Mentoring in User Experience

A student’s concept illustration for creative ways to communicate the difference between campus bicycle and walk lanes.
Client

University of Sussex Estates Services

Sector

Education, Non-Profit

Summary

I taught students interaction design and user research practices through a live brief with the Sussex Estates department to identify and develop solutions for accessibility barriers on campus.

My Role

Facilitator of Learning, Curriculum Designer, Product Design Convenor

Collaborators

Sussex Estates and Maintenance Department
Media Department
Innovation Center

Time Frame

Fall Semester: 12 weeks (9/2017 – 12/2017)

Background

One of the students’ solutions. Sussex Go: A wayfinding app for finding rooms and accessible pathways within campus buildings.

Mentoring in User Experience

Mentoring people in the methods of user experience and design thinking is a tenet of my practice. I mentor industry colleagues and teach students. Here I share some of the outcomes from student work from an Interaction Design module.

The project

The Estate’s Department at the University of Sussex revealed 109 accessibility barriers on campus. I invited Estates partnered with the Interaction Design module to investigate and develop new ideas to addresses the accessibility issues. For the students, this live brief offered them the opportunity to learn about their campus through the practice of user experience research.

“You have the beauty of teaching some enthusiastic and talented students. It would be wonderful if we could incorporate some of their ideas into current projects.” 

Jayne Townsend, Estates & Maintenance Services Manager 

The Problem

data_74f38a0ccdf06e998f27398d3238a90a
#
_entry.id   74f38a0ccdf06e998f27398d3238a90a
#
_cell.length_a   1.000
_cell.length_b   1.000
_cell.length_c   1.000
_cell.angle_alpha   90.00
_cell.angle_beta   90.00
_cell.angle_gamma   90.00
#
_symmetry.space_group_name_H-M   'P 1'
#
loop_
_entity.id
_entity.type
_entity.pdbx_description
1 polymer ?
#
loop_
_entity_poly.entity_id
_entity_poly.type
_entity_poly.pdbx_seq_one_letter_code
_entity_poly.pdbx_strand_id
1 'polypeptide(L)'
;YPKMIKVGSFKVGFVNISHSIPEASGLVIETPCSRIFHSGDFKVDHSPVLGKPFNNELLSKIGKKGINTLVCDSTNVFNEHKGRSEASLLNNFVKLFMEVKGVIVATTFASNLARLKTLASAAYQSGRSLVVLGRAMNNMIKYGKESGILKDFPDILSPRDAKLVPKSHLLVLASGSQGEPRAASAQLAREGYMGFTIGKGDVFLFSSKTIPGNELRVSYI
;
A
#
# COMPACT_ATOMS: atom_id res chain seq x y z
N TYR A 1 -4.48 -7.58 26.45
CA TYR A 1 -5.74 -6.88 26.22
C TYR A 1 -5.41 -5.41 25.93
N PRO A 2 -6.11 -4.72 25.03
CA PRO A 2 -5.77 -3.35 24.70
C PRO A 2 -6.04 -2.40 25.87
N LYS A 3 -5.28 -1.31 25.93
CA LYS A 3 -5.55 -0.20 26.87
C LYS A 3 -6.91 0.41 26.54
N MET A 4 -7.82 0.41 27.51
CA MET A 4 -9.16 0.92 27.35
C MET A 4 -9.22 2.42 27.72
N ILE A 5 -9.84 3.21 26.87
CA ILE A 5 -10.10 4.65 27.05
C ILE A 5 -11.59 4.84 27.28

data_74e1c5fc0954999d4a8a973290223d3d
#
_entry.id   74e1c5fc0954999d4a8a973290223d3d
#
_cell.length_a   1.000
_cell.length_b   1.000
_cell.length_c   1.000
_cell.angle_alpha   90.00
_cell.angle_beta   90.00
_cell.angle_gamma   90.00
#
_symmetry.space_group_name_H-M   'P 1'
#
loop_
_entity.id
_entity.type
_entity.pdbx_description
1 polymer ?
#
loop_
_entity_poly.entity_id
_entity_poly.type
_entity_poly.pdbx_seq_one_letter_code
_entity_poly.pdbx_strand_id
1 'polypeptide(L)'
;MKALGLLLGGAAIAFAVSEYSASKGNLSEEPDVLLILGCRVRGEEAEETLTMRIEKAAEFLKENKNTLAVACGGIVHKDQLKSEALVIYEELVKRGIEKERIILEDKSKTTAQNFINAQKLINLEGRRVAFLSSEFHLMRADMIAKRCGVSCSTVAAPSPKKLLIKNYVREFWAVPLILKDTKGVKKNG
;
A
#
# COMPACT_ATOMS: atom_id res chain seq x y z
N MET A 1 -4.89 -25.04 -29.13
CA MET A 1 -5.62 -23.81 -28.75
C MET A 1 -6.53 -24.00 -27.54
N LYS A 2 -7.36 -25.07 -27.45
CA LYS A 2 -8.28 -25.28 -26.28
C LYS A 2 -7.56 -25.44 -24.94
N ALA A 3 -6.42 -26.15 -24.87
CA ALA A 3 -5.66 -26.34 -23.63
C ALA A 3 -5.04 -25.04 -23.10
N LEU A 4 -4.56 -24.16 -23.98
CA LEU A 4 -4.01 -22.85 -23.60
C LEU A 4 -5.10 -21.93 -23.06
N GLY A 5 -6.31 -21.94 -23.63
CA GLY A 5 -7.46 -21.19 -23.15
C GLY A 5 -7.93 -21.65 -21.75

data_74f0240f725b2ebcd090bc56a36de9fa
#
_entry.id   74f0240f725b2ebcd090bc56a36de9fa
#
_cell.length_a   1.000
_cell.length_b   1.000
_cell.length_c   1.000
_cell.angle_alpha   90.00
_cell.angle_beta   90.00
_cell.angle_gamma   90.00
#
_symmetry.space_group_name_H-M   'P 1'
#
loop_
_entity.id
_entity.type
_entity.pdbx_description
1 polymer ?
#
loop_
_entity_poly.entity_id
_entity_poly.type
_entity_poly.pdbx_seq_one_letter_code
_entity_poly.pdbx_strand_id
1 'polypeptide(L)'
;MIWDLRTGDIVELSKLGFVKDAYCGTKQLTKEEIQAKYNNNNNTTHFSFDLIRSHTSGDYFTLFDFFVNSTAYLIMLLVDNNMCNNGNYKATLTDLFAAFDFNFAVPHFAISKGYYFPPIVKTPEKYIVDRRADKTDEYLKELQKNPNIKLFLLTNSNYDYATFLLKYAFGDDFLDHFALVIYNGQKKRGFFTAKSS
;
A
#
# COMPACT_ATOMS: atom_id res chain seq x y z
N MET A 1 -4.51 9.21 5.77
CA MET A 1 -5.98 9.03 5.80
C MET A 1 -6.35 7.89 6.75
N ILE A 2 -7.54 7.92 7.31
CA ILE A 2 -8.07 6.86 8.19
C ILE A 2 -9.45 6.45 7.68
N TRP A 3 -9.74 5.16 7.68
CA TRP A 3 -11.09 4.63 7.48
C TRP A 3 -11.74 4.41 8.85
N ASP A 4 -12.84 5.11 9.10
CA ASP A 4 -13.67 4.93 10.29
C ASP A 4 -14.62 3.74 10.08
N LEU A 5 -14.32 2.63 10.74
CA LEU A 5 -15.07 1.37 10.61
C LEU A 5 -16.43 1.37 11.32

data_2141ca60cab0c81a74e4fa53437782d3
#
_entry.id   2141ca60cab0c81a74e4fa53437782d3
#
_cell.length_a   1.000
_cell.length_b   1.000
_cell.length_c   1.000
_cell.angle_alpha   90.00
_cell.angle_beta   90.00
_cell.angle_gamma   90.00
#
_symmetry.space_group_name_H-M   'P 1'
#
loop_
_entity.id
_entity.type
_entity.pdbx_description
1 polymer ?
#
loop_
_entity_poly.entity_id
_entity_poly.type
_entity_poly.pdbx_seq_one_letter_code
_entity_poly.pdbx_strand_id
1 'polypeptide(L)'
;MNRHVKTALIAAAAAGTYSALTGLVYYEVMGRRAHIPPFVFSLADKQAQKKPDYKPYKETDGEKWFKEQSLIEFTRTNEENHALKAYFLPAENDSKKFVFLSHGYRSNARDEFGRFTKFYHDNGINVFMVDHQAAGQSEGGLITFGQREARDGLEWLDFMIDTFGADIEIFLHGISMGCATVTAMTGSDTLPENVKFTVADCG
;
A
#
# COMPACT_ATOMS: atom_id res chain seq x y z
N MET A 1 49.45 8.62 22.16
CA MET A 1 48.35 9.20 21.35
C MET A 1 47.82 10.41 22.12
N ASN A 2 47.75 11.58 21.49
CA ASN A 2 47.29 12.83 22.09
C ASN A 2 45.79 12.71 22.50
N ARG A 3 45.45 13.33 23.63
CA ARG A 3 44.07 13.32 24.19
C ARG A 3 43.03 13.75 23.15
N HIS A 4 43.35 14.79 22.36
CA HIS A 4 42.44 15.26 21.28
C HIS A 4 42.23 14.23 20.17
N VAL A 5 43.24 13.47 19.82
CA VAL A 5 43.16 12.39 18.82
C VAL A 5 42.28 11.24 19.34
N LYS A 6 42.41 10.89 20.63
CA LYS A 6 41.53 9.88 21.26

The library on a hill with extensive steps is one of the extreme demonstrations of the 109 accessibility barriers on campus.

Problem to Solve

Sussex Estates needs ideas to improve the campus experience and reduce the 109 accessibility barriers for students, staff, and visitors.

Solution

The students identified four different areas for intervention:

  • A rideshare app uses schedule pairing carpooling and parking space availability indicator to reduce congestion and on campus
  • A classroom finder app for navigating the interior of campus buildings
  • A redesign of cycle pathways to improve safety and access for both pedestrians and cyclists.
  • A redesign of crutches to improve safety and comfort for people with temporary injuries.

Results

The students demonstrated growth and learning how to investigate a problem using user research tools and methods.

The proposed solutions were well-received by the Estates Department. The rideshare and classroom finder apps were put forward for funding opportunities in the university.

The Process

Empathy Investigation

To ground the students at the start of the project, I designed a series of empathy tasks for the students to use to investigate the campus. Each group received a persona facing an accessibility barrier. As this persona, the student must complete a series of tasks such as getting a cup of coffee, checking out a book from the library, or finding a room within a building.

The student groups has one of the following personas:

  • Visually impaired student
  • Staff with limited mobility who cannot use steps or stairs
  • An international visitor who does not speak or read English
  • A new staff member who forgot their mobile phone
A task scenario designed for students to explore the campus with limited vision. (Detail from full the scenario)
An example of key outcomes from student-conducted interviews about wayfinding experiences on campus.